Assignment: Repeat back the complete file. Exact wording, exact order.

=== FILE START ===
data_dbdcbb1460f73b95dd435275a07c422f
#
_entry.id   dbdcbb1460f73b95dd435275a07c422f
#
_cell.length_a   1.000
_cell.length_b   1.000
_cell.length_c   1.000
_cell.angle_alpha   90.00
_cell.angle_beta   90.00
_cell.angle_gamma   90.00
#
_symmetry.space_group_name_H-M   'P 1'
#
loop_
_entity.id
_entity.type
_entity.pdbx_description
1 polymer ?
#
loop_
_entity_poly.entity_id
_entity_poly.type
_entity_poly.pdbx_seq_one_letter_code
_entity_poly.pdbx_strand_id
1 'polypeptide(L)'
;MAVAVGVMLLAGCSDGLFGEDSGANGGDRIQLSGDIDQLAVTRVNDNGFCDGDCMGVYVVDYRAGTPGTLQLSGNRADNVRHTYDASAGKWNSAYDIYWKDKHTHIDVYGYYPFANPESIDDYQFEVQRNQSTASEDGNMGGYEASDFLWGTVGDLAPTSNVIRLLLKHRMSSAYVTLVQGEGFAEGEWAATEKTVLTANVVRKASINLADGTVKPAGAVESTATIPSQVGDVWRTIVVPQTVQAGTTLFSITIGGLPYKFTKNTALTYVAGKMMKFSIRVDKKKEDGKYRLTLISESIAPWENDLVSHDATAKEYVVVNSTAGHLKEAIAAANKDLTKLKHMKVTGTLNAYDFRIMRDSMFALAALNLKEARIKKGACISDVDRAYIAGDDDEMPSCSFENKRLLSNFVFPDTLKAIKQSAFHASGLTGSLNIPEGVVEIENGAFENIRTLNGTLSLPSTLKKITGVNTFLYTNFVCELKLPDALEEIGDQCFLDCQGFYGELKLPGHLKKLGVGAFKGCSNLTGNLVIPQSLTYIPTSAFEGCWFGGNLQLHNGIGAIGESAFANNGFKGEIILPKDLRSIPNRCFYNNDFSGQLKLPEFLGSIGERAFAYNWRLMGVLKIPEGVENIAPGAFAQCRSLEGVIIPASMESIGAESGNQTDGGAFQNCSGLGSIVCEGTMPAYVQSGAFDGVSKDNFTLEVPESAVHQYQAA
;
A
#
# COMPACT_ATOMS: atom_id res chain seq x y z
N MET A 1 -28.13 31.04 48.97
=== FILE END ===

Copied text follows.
data_dbdcbb1460f73b95dd435275a07c422f
#
_entry.id   dbdcbb1460f73b95dd435275a07c422f
#
_cell.length_a   1.000
_cell.length_b   1.000
_cell.length_c   1.000
_cell.angle_alpha   90.00
_cell.angle_beta   90.00
_cell.angle_gamma   90.00
#
_symmetry.space_group_name_H-M   'P 1'
#
loop_
_entity.id
_entity.type
_entity.pdbx_description
1 polymer ?
#
loop_
_entity_poly.entity_id
_entity_poly.type
_entity_poly.pdbx_seq_one_letter_code
_entity_poly.pdbx_strand_id
1 'polypeptide(L)'
;MAVAVGVMLLAGCSDGLFGEDSGANGGDRIQLSGDIDQLAVTRVNDNGFCDGDCMGVYVVDYRAGTPGTLQLSGNRADNVRHTYDASAGKWNSAYDIYWKDKHTHIDVYGYYPFANPESIDDYQFEVQRNQSTASEDGNMGGYEASDFLWGTVGDLAPTSNVIRLLLKHRMSSAYVTLVQGEGFAEGEWAATEKTVLTANVVRKASINLADGTVKPAGAVESTATIPSQVGDVWRTIVVPQTVQAGTTLFSITIGGLPYKFTKNTALTYVAGKMMKFSIRVDKKKEDGKYRLTLISESIAPWENDLVSHDATAKEYVVVNSTAGHLKEAIAAANKDLTKLKHMKVTGTLNAYDFRIMRDSMFALAALNLKEARIKKGACISDVDRAYIAGDDDEMPSCSFENKRLLSNFVFPDTLKAIKQSAFHASGLTGSLNIPEGVVEIENGAFENIRTLNGTLSLPSTLKKITGVNTFLYTNFVCELKLPDALEEIGDQCFLDCQGFYGELKLPGHLKKLGVGAFKGCSNLTGNLVIPQSLTYIPTSAFEGCWFGGNLQLHNGIGAIGESAFANNGFKGEIILPKDLRSIPNRCFYNNDFSGQLKLPEFLGSIGERAFAYNWRLMGVLKIPEGVENIAPGAFAQCRSLEGVIIPASMESIGAESGNQTDGGAFQNCSGLGSIVCEGTMPAYVQSGAFDGVSKDNFTLEVPESAVHQYQAA
;
A
#
# COMPACT_ATOMS: atom_id res chain seq x y z
N MET A 1 -28.13 31.04 48.97